angel shark

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  • noun

Synonyms for angel shark

sharks with broad flat bodies and winglike pectoral fins but that swim the way sharks do

References in periodicals archive ?
Angel sharks (Squatina squatina) are "flat sharks" that spend most of their time camouflaged on the bottom of the seabed, ambushing fish.
Angel sharks (Squatina squatina) are 'flat sharks' that spend most of their time camouflaged on the bottom of the seabed, ambushing fish.
Movements, distribution feeding, and growth of the Pacific angel shark, Squatina california, at Catalina Island, California, Master's thesis, Calif.
This isolated initiative was conducted on an experimental basis, mostly because using meshes of 320 mm and 280 mm by national vessels were, in the early 2000's, a common practice for fishing angel sharks, a pattern which remained unchanged until 2004/2005.
Summary: An endangered angel shark has given birth to 19 pups at the Deep Sea World aquarium in Scotland.
Angel sharks; porbeagles; gulper sharks; white skate; and--ironically--common skate, are critically endangered in European waters.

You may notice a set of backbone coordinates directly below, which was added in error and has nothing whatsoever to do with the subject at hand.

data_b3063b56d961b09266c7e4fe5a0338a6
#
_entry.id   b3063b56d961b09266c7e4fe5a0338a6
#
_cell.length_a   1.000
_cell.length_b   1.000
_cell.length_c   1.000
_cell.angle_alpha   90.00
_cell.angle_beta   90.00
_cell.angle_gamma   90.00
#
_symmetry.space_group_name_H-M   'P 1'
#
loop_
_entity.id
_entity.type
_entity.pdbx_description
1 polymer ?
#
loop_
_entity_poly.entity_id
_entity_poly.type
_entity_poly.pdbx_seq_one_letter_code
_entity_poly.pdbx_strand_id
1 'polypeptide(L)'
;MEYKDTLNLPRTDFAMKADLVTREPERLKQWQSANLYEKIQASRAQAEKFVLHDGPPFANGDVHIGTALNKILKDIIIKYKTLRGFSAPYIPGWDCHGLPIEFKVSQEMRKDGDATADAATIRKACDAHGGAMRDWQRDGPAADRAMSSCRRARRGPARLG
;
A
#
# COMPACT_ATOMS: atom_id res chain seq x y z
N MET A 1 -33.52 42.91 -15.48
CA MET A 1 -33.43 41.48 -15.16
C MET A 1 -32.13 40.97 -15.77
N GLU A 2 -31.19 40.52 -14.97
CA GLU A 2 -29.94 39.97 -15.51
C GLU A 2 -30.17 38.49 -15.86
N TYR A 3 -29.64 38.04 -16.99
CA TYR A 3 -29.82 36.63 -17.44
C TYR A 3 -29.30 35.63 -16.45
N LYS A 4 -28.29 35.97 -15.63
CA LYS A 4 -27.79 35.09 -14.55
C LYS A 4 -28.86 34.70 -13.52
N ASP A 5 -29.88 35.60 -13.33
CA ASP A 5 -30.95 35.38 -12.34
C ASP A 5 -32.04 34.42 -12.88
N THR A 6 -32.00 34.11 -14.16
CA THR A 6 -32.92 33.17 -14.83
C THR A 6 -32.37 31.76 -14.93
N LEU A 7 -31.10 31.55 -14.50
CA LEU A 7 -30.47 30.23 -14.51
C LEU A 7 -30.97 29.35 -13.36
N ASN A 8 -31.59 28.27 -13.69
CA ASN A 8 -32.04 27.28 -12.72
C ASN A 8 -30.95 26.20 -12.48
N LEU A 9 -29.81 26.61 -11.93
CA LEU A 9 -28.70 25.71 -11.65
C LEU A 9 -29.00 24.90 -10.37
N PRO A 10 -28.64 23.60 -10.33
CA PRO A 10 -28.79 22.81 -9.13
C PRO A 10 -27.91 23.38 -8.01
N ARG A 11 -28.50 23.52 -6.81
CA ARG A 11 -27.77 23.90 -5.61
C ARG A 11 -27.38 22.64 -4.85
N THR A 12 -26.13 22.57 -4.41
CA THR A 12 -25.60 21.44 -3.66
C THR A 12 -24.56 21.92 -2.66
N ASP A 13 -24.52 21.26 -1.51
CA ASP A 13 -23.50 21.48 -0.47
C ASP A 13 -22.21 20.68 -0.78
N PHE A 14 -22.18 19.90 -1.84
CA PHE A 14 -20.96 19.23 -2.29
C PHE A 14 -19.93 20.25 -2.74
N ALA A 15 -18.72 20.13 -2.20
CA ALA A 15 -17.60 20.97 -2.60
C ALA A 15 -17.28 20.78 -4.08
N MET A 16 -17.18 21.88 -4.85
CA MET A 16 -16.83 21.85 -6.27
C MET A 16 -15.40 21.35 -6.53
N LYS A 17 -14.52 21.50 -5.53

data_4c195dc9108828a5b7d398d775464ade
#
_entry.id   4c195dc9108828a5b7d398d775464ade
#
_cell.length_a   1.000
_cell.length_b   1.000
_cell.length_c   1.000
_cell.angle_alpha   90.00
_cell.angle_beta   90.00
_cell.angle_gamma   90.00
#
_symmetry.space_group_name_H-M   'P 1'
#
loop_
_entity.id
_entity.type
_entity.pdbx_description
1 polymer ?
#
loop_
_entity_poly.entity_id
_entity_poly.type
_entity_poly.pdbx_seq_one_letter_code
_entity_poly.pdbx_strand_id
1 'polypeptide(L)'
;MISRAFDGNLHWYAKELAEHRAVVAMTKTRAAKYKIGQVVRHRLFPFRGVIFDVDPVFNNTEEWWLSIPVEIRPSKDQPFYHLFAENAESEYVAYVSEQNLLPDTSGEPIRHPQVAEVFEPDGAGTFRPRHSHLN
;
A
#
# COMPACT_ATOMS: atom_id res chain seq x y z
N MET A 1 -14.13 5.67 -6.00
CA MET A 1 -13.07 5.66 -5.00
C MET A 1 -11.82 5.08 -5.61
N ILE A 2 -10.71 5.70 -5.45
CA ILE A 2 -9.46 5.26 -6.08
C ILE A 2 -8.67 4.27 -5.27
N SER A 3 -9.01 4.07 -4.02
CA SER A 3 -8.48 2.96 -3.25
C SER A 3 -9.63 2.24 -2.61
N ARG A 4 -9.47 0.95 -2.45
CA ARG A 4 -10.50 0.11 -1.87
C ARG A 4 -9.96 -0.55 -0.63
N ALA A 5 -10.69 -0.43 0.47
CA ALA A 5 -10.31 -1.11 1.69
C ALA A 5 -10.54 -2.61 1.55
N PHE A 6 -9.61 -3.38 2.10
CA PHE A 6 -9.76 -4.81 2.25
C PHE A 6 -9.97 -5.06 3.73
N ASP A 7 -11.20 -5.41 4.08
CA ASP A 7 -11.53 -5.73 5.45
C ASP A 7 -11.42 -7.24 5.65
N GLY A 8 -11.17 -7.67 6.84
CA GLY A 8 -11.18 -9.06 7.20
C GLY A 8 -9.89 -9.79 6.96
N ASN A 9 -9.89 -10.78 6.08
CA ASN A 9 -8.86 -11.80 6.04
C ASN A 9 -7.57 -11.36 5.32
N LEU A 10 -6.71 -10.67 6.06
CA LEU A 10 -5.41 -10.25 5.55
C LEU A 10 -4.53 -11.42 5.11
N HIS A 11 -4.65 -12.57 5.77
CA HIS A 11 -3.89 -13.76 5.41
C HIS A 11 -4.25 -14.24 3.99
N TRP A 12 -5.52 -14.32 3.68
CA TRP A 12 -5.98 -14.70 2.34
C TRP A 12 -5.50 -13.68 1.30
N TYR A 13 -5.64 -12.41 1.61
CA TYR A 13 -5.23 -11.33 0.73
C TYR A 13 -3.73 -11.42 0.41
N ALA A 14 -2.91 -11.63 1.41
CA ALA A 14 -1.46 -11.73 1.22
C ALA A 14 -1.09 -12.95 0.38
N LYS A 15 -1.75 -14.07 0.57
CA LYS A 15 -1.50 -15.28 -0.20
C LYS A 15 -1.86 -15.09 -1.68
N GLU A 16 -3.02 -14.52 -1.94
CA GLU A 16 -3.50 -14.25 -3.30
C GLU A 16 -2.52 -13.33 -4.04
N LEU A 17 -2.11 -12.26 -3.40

But angel sharks (family Squatinidae) have proportionately larger jaws than any other species.
A coalition of park advocates, including NPCA, believes that the reserve area will help reverse an alarming decline in populations of several marine species once plentiful there, including red snapper, abalone, and angel sharks.
These include angel sharks and narrownose smooth-hound shark, classified as Endangered by the IUCN (Massa et al., 2005; Vooren & Chiaramonte, 2006; Chiaramonte & Vooren, 2007) and tope shark, classified as Vulnerable (Walker et al, 2006).
A telemetric study of the behavior of free swimming Pacific angel sharks Squatina californica.
For example, fast-swimming mackerel sharks have a large, conico-cylindrical shape; benthic cat sharks have long, slender bodies; and benthic angel sharks and saw sharks are highly flattened in shape.
Furthermore, Natanson (1984) and Natanson and Cailliet (1990), working with OTC-injected Pacific angel sharks, Squatina californica, found no correlation between centrum band deposition and any temporal cycle and concluded that bands were deposited in response to somatic growth.